Sunday 23 October 2016

Ex-Ryanair man Declan Ryan eyes stock market flotation for Mexican airline

John Mulligan and Brendan Case

Published 14/04/2016 | 02:30

A Ryanair plane lands at Ireland West Airport Knock
A Ryanair plane lands at Ireland West Airport Knock

VivaAerobus, the Mexican airline that's almost 50pc-owned by Declan Ryan's Irelandia Aviation, is drafting a fresh blueprint for a stock market flotation after it pulled plans for an initial public offering (IPO) in early 2014.

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And Mr Ryan - a son of the late aviation finance pioneer Tony Ryan - is also eyeing opportunities in Cuba.

The Caribbean island is on the cusp of a major tourism boom as it is in the process of normalising relations with the United States after decades of isolation.

Declan Ryan also once served as chief executive of Ryanair.

VivaAerobus, with a low-cost model, is Mexico's fourth biggest carrier with a 12pc market share.

It was established in 2006 as a joint venture between Irelandia - a Ryan family investment vehicle - and Mexico's Grupo IAMSA, the country's biggest bus company.

It currently has 23 aircraft that are in service and is almost finished transitioning its fleet to Airbus A320s. It also has 40 Airbus A320-200neos on order. It made a $25m profit last year, reversing a $7.6m loss it posted in 2014.

Irelandia, which is based in Dublin, has a track record of investing in startup airlines.

It has a 46.1pc stake in VivaAerobus. Its investments have included stakes in Singapore-based Tiger Airways, as well as US-based Allegiant.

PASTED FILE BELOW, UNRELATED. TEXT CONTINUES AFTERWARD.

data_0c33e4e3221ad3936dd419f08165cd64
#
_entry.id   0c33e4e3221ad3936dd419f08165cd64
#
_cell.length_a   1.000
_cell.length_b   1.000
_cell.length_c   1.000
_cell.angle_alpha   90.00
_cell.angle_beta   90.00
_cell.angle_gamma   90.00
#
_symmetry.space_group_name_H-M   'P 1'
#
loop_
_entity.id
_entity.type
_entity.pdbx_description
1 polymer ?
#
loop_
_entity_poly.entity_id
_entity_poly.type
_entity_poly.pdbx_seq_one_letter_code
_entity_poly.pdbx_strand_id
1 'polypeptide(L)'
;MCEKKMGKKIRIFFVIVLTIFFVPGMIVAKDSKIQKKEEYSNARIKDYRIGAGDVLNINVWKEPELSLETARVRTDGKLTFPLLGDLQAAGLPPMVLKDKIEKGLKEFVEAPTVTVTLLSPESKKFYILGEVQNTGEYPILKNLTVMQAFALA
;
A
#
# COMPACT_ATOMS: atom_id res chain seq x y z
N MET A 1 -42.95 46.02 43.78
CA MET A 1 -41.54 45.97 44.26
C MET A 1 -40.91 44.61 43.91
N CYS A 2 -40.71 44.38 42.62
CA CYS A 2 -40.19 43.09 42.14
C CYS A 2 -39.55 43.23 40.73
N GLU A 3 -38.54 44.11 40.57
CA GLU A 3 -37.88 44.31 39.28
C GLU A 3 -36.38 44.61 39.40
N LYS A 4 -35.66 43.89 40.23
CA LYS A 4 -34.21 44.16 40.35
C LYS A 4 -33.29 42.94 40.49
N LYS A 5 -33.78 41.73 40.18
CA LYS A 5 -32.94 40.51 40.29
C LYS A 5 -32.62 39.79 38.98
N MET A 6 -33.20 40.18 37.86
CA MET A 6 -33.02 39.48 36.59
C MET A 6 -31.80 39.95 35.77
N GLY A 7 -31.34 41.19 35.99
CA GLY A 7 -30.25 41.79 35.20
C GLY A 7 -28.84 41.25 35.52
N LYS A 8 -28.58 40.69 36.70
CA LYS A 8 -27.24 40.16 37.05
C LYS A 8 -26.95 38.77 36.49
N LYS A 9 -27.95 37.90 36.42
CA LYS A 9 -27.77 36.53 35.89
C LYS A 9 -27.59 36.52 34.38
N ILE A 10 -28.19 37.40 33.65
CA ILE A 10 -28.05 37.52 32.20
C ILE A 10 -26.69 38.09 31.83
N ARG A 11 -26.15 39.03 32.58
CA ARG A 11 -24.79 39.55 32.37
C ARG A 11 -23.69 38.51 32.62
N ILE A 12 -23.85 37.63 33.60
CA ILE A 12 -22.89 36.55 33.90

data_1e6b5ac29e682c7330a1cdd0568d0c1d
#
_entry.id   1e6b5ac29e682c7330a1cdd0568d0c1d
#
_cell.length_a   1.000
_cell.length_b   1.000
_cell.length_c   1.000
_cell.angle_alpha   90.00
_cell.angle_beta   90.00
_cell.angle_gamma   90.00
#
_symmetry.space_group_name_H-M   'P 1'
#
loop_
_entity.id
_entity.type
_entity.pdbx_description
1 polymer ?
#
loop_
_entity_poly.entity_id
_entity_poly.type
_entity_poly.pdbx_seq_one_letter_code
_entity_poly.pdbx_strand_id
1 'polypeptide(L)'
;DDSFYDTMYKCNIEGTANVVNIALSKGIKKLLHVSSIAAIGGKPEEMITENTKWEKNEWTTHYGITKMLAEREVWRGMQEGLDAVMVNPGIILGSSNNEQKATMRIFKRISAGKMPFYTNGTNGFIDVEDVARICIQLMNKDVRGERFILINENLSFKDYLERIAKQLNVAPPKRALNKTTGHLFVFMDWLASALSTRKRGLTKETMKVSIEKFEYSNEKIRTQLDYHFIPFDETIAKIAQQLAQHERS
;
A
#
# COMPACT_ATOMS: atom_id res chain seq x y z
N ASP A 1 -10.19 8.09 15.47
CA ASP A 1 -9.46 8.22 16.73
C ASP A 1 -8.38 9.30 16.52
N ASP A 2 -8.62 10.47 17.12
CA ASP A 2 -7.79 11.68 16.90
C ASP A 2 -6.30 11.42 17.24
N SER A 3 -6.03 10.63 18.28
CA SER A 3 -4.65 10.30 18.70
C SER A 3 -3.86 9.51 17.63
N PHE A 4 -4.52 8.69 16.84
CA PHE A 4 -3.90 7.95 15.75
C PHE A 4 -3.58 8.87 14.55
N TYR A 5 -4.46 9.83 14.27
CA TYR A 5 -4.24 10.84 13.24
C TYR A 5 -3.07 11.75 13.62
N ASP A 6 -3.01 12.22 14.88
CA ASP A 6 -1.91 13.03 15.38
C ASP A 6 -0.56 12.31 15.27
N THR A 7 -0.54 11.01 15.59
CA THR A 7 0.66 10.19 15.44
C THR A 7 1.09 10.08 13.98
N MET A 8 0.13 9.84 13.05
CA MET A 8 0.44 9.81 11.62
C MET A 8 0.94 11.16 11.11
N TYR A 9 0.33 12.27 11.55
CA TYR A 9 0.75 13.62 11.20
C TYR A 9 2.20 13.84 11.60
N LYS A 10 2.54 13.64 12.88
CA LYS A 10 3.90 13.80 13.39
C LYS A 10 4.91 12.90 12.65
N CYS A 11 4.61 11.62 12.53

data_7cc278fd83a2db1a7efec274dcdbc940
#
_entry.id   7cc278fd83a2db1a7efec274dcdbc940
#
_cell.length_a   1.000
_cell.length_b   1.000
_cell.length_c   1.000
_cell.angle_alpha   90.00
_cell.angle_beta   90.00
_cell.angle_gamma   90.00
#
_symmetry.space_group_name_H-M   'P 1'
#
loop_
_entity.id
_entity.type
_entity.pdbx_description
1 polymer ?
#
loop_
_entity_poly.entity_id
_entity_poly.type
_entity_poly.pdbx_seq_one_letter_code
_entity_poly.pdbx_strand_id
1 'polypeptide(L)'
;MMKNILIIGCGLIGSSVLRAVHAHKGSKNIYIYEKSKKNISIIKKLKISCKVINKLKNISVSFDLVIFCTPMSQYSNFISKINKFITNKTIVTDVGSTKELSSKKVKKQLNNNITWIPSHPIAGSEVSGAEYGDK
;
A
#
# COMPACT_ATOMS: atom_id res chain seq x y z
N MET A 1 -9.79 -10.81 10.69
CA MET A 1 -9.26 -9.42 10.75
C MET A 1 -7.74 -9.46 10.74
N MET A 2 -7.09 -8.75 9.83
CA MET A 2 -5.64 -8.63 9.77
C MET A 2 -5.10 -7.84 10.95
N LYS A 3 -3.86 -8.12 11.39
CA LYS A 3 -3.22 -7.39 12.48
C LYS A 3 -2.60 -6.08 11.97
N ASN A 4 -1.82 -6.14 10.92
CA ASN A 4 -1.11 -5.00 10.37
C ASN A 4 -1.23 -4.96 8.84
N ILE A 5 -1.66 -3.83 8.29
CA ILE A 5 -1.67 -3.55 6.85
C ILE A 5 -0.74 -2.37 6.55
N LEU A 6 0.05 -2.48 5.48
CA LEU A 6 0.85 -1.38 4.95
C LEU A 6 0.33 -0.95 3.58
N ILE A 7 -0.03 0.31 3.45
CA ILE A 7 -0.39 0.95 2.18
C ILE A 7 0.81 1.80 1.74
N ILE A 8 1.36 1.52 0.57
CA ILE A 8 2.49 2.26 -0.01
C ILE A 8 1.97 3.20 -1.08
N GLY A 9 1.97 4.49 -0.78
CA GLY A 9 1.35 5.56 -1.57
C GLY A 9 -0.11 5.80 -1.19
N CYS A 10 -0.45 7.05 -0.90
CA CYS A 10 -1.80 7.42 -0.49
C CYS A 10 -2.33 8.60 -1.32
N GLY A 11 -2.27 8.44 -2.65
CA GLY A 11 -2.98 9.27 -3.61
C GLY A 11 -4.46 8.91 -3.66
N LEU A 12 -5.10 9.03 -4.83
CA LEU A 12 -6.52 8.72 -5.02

VivaAerobus was about to pull the trigger on a stock market flotation in February 2014, but cancelled the planned listing just as the shares were due to be priced, because of stock market volatility. The stock was due to start trading the next day.

VivaAerobus had intended to raise up to 3bn pesos (€165m at the time) and use the proceeds to expand its fleet, reduce debt and for general corporate purposes. About 21pc of the shares that were due to be sold in the offering were to have been offloaded by the existing investors.

Mr Ryan told news agency Bloomberg that the flotation would now be considered for early 2017, depending on market conditions. He said the airline is currently studying how much it could raise.

VivaAerobus carried 4.5 million passengers in 2015, which was 13.7pc more than in 2014.

It has been focusing expansion on the domestic Mexican market. It currently only serves one international route, with a service between Houston, Texas, and Monterrey. The airline said late last year that it would consider additional international routes and US alliances.

Mr Ryan added that the Viva investment group, which also has a stake in VivaColombia, is now eyeing other opportunities in South and Central America.

New services could also be branded under the Viva name. VivaColombia has a 20pc share its home market, according to Mr Ryan.

VivaColombia is backed by Grupo IAMSA, Irelandia, Colombia financial and construction group Bolivar, as well as seed investors Grupo Fast.

The internationally-recognised CAPA aviation research group said this week that VivaAerobus could elevate its position in the Mexican market if there is enough demand to sustain the growth plans of the country's largest airlines.

The top three carriers in the market are Aeromexico, Interjet, and Volaris.

"With a newer fleet of Airbus narrow bodies, markets in Central America or the Caribbean could be of interest to VivaAerobus, and allow it some needed network diversity to make it less dependent on Mexico's domestic market," according to analysts at CAPA. (Additional reporting: Bloomberg)

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